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Story: The beauty of custom built-ins

Jean Patteson

Sentinel Staff Writer

August 6, 2009

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The home purchased by Shelton and Betsy Granade near downtown Orlando a couple of years ago was beautiful, with large rooms and custom detailing. But it was also rather bland.

Enter Nancy Short, interior designer, bursting with ideas for adding warmth and drama to the family room, dining room and kitchen.

"I suggested doing built-ins to create functional but decorative focal points in each room," said Short, owner of Nancy Short Interiors in Maitland.

With custom built-in features, "You get exactly what you need," she explained. "You are able to transform a space and make it your own in terms of color, fit, details and storage requirements. You also add to the home's resale value."

Short met with the Granades, toured their home and discussed ideas for fitting the rooms with built-in shelving, cabinets and a banquette in the kitchen's breakfast nook.

At first, Betsy Granade was "super-nervous" about making the changes. "But the look was not ours. It was too traditional," she said. "And we wanted to maximize our storage."

So the go-ahead was given for Short to sketch designs and get price estimates from several cabinetmakers. The project was awarded to AWR Cabinets in Sanford.

Short and AWR's project manager, Lance Tucker Warren, met at the Granade home to take detailed measurements, note requirements for TVs and other electronic equipment, and select materials and finishes.

"It was challenging, but the overall concept was fantastic," said Warren. "Everything worked so well together."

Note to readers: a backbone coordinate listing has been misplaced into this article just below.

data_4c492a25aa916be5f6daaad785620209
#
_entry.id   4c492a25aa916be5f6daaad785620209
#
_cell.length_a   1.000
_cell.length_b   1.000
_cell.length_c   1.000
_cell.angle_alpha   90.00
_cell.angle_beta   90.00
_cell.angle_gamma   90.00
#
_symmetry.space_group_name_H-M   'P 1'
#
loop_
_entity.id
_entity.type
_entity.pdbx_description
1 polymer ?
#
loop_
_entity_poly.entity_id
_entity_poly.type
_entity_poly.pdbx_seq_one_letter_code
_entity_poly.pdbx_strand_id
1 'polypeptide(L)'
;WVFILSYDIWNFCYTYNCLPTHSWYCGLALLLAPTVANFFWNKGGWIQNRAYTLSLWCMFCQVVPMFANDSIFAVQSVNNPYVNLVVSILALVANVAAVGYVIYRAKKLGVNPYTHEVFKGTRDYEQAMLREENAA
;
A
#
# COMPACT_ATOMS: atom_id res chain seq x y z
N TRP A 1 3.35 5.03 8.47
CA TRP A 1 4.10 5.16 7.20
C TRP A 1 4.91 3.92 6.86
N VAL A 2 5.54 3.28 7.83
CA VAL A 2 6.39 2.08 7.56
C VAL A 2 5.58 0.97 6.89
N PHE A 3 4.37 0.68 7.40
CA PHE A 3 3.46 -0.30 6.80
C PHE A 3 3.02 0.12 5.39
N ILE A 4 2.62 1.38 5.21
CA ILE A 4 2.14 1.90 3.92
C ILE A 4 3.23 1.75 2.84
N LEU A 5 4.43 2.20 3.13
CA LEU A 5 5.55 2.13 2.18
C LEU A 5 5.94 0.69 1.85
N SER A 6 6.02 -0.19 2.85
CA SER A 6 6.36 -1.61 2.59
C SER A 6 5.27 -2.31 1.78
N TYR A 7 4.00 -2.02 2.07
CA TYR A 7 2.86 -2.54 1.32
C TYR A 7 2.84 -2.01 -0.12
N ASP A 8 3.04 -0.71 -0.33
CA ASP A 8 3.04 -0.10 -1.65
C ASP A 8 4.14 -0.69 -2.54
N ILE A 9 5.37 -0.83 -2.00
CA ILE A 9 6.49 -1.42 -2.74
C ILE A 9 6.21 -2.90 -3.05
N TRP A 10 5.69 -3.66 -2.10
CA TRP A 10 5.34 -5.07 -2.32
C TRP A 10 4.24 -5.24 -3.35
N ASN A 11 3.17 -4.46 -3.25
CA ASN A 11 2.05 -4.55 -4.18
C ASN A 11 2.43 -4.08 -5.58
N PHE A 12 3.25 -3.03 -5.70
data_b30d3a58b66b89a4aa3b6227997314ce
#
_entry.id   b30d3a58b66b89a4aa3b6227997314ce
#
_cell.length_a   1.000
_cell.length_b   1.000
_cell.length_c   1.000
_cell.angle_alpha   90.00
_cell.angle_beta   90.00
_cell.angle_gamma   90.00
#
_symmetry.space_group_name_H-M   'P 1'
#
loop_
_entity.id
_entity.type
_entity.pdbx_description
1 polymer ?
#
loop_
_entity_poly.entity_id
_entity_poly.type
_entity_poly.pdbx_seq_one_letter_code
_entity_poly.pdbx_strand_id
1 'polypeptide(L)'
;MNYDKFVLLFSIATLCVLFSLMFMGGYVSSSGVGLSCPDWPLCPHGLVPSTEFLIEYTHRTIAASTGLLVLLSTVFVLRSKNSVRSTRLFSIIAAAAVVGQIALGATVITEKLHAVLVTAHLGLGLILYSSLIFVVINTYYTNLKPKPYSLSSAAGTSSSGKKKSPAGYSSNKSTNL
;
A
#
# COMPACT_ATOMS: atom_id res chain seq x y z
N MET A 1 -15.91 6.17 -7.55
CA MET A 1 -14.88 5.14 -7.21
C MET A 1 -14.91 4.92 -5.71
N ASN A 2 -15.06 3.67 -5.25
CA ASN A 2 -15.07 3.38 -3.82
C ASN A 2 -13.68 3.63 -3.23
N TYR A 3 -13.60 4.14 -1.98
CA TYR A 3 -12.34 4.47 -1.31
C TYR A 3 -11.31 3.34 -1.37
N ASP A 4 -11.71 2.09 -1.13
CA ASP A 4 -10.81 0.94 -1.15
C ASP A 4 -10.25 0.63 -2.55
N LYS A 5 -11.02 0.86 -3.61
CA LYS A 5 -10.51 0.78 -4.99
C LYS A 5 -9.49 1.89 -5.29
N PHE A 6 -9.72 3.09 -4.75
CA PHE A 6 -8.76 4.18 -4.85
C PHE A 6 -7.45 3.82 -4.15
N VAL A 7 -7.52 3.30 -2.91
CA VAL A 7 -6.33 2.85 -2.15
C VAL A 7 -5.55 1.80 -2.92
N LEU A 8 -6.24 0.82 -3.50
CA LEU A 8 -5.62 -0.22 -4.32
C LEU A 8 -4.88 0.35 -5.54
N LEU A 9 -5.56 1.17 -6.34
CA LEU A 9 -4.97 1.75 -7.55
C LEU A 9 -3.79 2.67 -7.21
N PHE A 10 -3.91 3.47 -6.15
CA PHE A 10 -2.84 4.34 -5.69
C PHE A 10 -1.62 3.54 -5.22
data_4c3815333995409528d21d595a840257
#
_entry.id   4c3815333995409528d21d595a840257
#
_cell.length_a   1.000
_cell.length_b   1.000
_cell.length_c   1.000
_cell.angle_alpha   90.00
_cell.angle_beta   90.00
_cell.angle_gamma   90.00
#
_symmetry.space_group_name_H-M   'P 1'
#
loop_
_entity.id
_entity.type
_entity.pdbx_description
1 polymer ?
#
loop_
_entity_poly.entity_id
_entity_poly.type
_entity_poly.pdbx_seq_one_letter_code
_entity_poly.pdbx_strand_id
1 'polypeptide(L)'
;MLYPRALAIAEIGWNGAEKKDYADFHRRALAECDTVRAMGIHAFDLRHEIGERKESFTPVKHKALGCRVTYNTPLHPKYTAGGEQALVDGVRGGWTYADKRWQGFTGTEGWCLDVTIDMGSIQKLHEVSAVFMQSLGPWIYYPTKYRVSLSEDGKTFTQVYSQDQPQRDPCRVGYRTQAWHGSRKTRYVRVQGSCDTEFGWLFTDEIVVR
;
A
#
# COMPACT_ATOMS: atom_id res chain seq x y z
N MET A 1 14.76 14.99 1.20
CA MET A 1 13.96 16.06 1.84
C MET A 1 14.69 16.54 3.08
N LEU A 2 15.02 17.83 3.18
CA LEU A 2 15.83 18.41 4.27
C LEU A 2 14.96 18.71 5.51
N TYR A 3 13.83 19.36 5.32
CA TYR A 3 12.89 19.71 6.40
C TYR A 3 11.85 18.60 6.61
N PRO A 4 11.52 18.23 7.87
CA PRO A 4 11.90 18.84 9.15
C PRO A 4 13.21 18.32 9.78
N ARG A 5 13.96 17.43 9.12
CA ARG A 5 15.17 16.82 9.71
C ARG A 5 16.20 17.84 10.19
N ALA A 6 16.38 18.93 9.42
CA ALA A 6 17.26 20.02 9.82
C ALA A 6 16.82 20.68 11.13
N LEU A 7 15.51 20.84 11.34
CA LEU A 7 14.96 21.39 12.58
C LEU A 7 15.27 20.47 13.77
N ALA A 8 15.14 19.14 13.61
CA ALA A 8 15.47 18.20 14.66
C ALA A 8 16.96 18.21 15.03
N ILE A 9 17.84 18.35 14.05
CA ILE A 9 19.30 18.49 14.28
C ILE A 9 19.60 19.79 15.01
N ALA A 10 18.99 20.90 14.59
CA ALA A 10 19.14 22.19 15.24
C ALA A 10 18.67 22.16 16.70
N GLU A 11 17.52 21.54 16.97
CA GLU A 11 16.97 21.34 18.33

Once the homeowners approved the final drawings and the wood, tile and color samples, work began on the transformation.

Family room. Initially, the room featured a formal white fireplace, pale-tan walls and a scattering of small-scale furniture. The remodel focused on the fireplace wall, creating floor-to-ceiling shelves and cabinets of dark wenge wood backed with striped zebra wood. A flat-screen TV was installed above the fireplace, which was faced with a mosaic of cinnabar-toned glass tiles. Spice tones also were selected for the floor rug and accent pillows, which featured an Oriental print from Schumacher. The result is an inviting, well-balanced room that features large twin sofas, rich colors and striking accessories.

Dining room. This spacious room had a rather blah brown-on-tan color scheme and two problematic niches in an end wall. Tall and arched, the niches were too shallow to serve any useful purpose -- until the custom-designed built-ins were installed. These feature racks for wine bottles and the couple's Waterford crystal glasses, shelves for displaying framed menus from memorable dinners, and lighted display areas in the arches.

"It's the first room you see when you walk in the front door," said Short. "I was looking to make an elegant statement with the built-ins."

Dining chairs upholstered in paprika-colored Kravet fabric and an oil painting and vase in shades of jade introduce contrasting colors into the room. The unusual chandelier features real wax candles fitted with electric bulbs.

Kitchen. Before the remodel, a glass-topped table and four wrought-iron chairs were crammed into the compact breakfast nook. To maximize seating and facilitate traffic flow, Short designed a snug, three-piece banquette. Covered in durable outdoor fabric and backed with plump cushions in warm browns and reds, it creates an inviting seating area. The two large windows were finished with an upholstered cornice with decorative nailheads and natural woven shades.

The remodel, completed earlier this year, is "gorgeous," said Betsy Granade. "We're really enjoying living with the changes."